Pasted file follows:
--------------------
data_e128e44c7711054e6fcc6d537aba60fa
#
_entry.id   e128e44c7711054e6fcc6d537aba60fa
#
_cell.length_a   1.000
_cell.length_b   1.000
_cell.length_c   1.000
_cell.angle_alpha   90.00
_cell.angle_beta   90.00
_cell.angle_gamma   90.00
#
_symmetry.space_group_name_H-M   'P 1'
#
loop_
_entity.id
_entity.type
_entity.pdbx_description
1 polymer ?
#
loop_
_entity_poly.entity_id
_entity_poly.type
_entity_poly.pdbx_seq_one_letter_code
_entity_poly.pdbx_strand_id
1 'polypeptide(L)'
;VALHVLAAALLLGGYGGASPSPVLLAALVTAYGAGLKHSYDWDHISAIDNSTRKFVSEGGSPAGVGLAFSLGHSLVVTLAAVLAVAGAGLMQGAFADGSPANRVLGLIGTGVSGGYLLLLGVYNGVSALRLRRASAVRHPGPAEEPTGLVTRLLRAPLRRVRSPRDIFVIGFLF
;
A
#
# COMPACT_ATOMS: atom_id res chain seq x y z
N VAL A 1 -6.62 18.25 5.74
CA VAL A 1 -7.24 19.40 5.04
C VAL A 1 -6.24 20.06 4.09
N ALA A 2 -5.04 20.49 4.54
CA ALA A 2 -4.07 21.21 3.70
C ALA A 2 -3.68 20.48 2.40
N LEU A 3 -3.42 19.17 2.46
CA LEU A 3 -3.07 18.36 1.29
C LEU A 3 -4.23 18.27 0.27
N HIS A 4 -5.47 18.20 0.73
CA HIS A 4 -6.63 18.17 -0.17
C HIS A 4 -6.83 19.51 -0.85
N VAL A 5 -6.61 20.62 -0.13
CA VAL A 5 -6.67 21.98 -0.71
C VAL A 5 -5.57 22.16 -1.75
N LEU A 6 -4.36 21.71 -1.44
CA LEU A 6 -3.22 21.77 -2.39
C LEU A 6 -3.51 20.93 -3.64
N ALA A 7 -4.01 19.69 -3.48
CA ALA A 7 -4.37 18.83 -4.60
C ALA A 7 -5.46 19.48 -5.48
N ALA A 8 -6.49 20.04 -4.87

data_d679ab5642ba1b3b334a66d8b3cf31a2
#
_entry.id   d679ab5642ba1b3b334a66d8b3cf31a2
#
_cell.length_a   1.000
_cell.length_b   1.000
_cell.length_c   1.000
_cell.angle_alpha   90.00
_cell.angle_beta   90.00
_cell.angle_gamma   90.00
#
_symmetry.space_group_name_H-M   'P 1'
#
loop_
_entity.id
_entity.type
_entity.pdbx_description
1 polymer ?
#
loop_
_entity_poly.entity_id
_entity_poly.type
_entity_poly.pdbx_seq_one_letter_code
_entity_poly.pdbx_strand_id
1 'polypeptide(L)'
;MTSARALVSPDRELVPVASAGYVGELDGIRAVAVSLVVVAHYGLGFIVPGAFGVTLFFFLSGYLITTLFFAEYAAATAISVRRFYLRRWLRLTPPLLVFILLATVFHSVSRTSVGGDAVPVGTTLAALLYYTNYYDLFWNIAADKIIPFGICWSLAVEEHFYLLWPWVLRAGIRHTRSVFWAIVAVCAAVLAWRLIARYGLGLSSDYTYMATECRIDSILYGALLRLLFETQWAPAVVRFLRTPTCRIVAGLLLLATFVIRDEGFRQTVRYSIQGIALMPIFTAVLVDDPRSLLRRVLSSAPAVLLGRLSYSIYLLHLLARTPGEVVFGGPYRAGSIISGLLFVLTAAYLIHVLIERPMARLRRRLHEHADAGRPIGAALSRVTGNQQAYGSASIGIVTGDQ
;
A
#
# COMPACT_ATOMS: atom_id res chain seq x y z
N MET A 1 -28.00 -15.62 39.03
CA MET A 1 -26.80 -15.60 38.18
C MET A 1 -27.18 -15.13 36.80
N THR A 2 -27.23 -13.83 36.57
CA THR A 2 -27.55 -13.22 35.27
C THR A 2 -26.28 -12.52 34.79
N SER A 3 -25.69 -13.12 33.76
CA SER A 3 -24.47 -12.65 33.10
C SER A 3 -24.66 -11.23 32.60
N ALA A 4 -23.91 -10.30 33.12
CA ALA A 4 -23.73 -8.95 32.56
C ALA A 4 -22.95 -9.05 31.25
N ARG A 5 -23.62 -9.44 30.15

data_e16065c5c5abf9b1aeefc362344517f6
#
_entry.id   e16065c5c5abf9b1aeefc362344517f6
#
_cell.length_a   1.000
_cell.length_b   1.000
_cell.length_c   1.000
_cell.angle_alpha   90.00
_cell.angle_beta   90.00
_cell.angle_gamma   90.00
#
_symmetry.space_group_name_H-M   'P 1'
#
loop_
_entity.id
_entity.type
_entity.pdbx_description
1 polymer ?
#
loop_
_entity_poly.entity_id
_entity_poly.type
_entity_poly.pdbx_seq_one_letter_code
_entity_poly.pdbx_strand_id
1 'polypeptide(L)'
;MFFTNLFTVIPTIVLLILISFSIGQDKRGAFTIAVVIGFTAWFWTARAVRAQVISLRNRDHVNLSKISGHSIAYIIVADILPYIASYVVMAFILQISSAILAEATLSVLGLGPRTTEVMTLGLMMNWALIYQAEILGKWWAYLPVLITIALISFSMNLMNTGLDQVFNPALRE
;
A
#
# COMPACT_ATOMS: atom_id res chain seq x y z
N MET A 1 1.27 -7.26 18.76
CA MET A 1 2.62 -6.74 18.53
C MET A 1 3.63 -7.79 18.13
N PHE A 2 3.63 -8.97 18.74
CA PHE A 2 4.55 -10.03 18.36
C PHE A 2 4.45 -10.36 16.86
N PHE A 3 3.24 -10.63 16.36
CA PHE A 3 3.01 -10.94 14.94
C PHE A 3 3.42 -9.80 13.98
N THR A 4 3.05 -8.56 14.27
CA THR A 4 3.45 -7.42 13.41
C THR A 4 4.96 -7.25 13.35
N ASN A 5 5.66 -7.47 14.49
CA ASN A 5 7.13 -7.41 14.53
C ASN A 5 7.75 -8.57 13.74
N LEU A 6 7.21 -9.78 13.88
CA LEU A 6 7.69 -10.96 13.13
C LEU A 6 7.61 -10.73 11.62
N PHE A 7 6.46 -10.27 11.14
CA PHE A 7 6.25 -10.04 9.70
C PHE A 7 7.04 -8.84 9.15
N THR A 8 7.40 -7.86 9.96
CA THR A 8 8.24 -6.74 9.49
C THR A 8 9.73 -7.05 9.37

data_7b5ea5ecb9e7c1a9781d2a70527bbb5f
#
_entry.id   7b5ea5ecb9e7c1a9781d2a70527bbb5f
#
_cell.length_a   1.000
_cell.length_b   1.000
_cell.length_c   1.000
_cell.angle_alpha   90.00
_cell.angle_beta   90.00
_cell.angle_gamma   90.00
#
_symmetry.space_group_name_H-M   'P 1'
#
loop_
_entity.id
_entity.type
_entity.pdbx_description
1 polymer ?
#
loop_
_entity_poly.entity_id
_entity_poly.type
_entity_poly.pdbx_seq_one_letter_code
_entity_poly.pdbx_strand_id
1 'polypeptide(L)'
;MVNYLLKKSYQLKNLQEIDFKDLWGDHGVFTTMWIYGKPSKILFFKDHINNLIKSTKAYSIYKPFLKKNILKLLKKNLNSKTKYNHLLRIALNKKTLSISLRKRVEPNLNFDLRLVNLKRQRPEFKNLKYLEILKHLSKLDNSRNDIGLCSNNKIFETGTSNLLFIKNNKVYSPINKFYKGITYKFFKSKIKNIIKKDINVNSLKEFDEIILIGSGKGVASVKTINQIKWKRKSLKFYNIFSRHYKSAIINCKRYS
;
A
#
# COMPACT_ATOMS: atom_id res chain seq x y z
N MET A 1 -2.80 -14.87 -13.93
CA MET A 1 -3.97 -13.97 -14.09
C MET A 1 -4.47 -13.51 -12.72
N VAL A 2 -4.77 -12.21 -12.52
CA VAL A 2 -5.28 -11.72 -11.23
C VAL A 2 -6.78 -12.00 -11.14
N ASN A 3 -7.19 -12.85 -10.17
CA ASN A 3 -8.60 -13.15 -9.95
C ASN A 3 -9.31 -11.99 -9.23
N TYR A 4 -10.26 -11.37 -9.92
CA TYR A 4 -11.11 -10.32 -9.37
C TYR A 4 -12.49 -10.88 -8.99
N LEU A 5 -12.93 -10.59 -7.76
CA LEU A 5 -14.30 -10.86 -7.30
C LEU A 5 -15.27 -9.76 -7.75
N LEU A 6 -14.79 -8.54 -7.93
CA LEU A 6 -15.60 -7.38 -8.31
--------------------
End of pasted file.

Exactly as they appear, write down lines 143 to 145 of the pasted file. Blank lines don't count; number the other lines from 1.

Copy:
C LEU A 6 7.61 -10.73 11.62
N PHE A 7 6.46 -10.27 11.14
CA PHE A 7 6.25 -10.04 9.70